say that these revolutions serve to bring a new purpose to
art, specially in the visual arts, where art become the
medium by which to expound the concepts of a revolutionary
society. Art become to love "...a manifesto like message
pointingin the direction of political and social action".1
Social philosophers such as Diderot proclaimed that the function
of art was to "make virtue adorable and vise repugnant."
In search of new symbols, the artis of the time turned to
Neoclassicism once again, but this time, the concept of
Neoclassicism took on a whole new different meaning.
Ancient Rome become the ultimate symbol of revolutionary
protest and Neoclassicism become the proper way by which
to expressed the revolutionary spirit. Painters such as
Jeon Jacques David become famous by depicting in his paintings
scenes of classical Rome which were relevant to the social
and political occurrences of the time.15 In many instances,
the audience could readily identify the subjects of the
paintings with individuals or events of contemporary signifi-
The major difference between the Neoclassicism of the
early eighteenth century as opposed to the Neoclassicism
generated by the idiologies of teh American and the French
REvolution consist of a difference in context. The early
Neoclassicism dealt with a frivolous content and it become
the means by which to glorify the ruling class. The Neoclassicism
of the late 18th century become a tool by which to deal with
the social and political issues of the time. Content was
important to teh overall composition of the works of art of
The effects of the American and the French revolution on
the western world, have greatly influence the direction of
civilization and culture. These two revolutions change
teh course of history by implementing new concepts of govern-
ment, social stratification and personal liberty. The pro-
found effect of the implementation of such concepts can
still be felt in our social and governmental institutions as
well as in our art.
NEOCLASSICISM IN LITERATURE.
For the most part, the writers of the eighteenth
century come under the influence of Neoclassic ideas as the
result of their great admiration for the literature produced
under the Roman Emperor Augustus. The majority of the eigh-
teenth century writers deliberately followed the form and
content of Ancient Greek and Roman models. It was not
until the end of the eighteenth century that writers began
to break away from these Neo-classical influences and move
into a Romantic period.
Most of the people, and specially teh intellectuals
of the early eighteenth century were pleased with themselves
for they thought that they were living in the best of all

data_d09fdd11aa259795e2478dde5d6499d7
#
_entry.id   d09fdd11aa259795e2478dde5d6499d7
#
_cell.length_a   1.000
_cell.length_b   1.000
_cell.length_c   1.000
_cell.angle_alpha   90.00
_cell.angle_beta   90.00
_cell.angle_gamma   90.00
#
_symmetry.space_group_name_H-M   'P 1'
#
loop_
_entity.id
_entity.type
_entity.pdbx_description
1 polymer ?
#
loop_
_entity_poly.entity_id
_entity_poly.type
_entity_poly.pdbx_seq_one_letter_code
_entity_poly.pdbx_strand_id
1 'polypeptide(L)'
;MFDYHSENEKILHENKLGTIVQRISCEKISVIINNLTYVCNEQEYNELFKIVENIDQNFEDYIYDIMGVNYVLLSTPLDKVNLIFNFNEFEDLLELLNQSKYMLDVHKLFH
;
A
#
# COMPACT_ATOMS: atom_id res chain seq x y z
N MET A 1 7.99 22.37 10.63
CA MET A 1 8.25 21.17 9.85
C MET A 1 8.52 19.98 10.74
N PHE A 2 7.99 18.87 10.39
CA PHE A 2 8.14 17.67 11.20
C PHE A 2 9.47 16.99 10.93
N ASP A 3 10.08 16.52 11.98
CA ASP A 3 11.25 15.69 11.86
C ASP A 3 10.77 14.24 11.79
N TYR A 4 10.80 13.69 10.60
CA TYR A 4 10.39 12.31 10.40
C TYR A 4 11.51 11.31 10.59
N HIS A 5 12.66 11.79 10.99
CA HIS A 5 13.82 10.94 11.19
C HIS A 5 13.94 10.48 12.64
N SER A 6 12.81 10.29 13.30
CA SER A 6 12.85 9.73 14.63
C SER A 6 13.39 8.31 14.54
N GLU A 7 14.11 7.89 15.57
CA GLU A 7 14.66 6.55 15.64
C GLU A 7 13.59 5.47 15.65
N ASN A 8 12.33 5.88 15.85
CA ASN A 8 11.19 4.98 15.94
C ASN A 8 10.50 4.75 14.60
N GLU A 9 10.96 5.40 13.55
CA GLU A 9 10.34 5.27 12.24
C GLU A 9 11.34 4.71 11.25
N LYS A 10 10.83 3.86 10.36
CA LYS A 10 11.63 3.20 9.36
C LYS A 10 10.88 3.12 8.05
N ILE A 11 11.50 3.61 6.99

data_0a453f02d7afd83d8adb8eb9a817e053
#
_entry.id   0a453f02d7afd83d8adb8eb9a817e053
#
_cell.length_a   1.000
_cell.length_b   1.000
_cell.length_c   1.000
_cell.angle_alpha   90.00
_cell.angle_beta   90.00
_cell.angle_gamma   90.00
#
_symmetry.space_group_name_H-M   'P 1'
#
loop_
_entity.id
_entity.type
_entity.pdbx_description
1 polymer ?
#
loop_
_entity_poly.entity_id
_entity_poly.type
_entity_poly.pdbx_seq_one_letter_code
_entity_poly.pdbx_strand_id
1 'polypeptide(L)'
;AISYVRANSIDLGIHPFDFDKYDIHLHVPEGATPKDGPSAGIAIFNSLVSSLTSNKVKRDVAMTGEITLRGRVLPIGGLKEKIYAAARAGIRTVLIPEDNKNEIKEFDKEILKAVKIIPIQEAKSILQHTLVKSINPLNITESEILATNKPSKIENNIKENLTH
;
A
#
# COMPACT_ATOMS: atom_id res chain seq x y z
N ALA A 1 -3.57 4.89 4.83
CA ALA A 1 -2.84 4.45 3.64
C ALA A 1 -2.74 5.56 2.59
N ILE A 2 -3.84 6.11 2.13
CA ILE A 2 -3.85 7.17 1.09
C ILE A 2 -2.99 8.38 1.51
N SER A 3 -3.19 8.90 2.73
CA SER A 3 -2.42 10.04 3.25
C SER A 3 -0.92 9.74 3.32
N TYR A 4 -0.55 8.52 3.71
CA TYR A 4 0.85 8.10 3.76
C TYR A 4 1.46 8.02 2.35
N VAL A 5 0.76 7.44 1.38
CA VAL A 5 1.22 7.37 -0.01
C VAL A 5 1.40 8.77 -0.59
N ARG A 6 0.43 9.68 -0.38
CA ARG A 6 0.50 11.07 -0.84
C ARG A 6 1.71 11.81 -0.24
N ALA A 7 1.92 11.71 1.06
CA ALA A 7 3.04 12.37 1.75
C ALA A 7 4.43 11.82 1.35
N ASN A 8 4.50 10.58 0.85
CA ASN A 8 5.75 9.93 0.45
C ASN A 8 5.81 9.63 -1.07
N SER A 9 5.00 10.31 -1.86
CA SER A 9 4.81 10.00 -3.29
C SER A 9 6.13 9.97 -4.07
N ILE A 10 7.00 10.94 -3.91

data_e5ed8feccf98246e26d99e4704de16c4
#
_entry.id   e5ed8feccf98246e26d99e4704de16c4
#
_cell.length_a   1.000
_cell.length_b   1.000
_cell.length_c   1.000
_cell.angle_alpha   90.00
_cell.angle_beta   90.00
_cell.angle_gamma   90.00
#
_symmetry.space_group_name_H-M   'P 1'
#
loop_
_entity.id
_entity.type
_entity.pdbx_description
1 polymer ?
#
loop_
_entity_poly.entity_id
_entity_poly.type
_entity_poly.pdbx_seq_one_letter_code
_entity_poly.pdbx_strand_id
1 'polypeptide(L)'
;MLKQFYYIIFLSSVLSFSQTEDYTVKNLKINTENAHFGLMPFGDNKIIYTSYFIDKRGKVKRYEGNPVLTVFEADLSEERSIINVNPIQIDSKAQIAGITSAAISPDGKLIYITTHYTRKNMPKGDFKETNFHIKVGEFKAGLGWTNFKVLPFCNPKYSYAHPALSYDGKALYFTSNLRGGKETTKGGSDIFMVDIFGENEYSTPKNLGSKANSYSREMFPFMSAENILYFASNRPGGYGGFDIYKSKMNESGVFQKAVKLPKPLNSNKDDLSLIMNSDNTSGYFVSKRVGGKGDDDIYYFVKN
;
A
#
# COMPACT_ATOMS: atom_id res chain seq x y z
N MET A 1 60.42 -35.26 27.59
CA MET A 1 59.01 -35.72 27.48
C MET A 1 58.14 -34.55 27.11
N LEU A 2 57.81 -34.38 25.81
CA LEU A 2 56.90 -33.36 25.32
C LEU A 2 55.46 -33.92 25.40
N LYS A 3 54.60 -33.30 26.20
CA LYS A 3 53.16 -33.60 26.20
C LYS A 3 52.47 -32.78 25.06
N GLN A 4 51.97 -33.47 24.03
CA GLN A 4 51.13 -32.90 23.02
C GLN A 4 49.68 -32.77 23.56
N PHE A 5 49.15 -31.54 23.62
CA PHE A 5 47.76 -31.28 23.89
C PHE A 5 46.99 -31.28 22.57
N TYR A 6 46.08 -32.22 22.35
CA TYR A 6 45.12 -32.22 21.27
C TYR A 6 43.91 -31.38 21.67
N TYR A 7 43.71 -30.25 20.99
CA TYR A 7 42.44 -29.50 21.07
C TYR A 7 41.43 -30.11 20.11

possible worlds. "The complacency of the eighteenth century
was due partially to the works of scientist and philosophers
who really belonged to the previous century. This age
idolized the mathematician philosopher Sir Issac Newton
(1642-1727) whose Mathematical Principals of Natural Philosophy
(1687) provided the framework of a system that seemed
capable of explaining everything in the universe. So great
was Newton's influence that Alexander Pope, one of the
greatest poet of the age, was prompt to write, "God said,
Let Newton be! and all was light'."1 However, it was the
work of other writers and philosophers beside Newton that
truly contributed to the intellectual climate of the age.
Works such as; John Locke's Essay Concerning Human Understanding
(1690), David Hume's, Treatise of Human Nature and Jean
Jacques Rousseau's idias on the "social controls" and the
"noble savage", forged the literary spirit of the eighteenth
It was the work of Newton as well as other scientist
and philosophers that led to a philosophy which conceived the
universe as a smoothly running machine first set in motion
by a vaguely benevalent deity. So long as man understood
the workings of this machine, he could be said to be the
master of it.17 This philosophy become the prevailing force
for much of the literature of the eighteen century.
The literature of the eighteenth century was basically
a public literature, that is to say, a literature written
for the enjoyment of a small and compact society of important
and influential persons. This was a literature that could
be enjoyed in a theater or read out loud in a drawing room
or some other public space. Now, an atmosphere of this kind
encourages comedy, satire in both verser and prose, pleasant
little essays and criticism, but it was bad for poetry.
Shakespeare's sonnets or Keat's odes would have seemed